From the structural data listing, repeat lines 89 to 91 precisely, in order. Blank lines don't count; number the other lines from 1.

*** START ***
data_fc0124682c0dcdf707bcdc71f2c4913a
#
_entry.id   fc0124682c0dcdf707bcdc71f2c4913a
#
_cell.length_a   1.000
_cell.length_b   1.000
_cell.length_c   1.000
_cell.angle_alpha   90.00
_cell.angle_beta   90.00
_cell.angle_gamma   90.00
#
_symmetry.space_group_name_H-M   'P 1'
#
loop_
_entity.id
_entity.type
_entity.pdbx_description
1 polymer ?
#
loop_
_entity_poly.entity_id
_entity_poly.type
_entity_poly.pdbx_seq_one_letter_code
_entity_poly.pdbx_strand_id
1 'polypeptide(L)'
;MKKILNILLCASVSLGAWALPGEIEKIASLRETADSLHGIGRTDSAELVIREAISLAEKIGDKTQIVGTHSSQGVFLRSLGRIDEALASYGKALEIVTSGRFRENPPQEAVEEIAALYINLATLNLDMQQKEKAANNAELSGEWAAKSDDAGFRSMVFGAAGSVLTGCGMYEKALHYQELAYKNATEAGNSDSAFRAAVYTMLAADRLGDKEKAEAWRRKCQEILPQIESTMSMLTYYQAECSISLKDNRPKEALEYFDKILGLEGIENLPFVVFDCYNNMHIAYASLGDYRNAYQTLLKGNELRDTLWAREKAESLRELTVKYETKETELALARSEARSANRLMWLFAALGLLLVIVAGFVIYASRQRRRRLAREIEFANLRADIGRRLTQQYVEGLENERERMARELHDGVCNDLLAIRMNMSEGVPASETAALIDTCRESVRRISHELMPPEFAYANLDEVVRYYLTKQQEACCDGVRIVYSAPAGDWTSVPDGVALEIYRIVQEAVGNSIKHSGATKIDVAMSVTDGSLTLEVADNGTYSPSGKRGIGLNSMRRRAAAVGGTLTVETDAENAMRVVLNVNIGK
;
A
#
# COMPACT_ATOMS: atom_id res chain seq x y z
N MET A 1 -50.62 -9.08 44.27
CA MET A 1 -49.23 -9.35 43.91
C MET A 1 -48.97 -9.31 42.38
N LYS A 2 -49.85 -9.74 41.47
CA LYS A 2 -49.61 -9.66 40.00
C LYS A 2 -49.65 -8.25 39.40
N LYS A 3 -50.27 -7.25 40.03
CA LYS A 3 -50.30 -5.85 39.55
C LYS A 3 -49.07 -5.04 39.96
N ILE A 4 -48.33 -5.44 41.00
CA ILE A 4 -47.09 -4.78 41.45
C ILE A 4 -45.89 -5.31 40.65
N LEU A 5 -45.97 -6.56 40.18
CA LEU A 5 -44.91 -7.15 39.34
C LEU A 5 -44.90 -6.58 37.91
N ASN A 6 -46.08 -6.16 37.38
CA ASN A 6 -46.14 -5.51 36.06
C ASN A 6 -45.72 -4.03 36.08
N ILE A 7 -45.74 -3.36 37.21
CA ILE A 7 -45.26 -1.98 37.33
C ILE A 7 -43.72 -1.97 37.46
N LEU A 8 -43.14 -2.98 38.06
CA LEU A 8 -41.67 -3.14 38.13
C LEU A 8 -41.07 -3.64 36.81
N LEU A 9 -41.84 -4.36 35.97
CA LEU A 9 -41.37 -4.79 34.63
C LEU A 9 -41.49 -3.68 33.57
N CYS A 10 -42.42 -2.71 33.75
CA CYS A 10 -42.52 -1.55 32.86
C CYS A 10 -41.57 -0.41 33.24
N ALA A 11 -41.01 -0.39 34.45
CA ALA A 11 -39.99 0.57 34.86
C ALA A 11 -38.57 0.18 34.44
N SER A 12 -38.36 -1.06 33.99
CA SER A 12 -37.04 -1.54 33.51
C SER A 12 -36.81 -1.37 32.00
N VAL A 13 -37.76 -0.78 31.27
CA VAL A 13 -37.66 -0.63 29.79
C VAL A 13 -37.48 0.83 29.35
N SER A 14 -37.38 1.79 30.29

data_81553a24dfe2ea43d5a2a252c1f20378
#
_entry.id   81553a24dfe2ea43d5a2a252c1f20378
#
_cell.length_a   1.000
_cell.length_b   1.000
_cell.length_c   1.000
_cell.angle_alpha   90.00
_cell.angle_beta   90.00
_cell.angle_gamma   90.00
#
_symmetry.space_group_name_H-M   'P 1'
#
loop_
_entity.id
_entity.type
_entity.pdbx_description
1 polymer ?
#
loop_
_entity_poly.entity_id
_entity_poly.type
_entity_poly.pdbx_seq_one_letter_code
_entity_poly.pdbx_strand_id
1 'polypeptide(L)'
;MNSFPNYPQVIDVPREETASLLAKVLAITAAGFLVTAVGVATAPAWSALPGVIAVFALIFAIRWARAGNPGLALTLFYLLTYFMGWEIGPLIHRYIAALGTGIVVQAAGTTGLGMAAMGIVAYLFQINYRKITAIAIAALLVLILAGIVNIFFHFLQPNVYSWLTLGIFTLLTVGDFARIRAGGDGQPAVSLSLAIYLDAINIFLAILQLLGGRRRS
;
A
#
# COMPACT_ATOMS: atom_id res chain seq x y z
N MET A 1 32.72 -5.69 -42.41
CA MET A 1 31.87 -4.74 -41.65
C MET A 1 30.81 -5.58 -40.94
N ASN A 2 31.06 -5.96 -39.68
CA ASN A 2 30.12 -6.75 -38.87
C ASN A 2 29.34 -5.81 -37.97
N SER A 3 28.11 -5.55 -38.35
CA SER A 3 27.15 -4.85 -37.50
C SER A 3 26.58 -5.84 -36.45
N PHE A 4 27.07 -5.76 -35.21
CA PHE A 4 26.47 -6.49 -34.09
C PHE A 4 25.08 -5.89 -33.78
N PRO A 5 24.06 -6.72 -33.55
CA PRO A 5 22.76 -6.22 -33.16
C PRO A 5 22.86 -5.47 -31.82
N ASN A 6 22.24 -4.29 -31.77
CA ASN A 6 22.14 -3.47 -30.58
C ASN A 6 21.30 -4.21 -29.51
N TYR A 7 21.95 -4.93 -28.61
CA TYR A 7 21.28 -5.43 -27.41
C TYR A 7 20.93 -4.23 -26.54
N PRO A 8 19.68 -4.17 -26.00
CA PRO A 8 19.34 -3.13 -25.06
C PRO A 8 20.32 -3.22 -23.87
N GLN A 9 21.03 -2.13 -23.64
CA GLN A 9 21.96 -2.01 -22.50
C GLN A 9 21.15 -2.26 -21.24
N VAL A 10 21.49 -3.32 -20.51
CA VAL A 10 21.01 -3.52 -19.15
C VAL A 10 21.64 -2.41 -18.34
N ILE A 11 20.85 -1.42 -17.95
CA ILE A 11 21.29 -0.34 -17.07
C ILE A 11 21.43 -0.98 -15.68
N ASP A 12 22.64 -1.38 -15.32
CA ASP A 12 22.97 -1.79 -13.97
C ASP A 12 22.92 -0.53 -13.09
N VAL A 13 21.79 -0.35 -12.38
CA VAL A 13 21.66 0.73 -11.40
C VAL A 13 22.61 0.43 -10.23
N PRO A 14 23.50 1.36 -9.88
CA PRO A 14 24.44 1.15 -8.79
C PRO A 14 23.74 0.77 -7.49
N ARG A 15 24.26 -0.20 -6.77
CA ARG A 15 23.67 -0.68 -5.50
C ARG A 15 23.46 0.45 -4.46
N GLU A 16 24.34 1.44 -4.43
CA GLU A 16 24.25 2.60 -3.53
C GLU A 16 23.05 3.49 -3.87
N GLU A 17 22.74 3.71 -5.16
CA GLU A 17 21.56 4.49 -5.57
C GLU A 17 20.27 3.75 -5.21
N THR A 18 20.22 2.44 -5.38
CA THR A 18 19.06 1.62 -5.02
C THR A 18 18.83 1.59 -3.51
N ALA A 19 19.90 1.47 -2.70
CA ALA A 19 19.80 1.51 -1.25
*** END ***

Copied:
#
loop_
_entity_poly.entity_id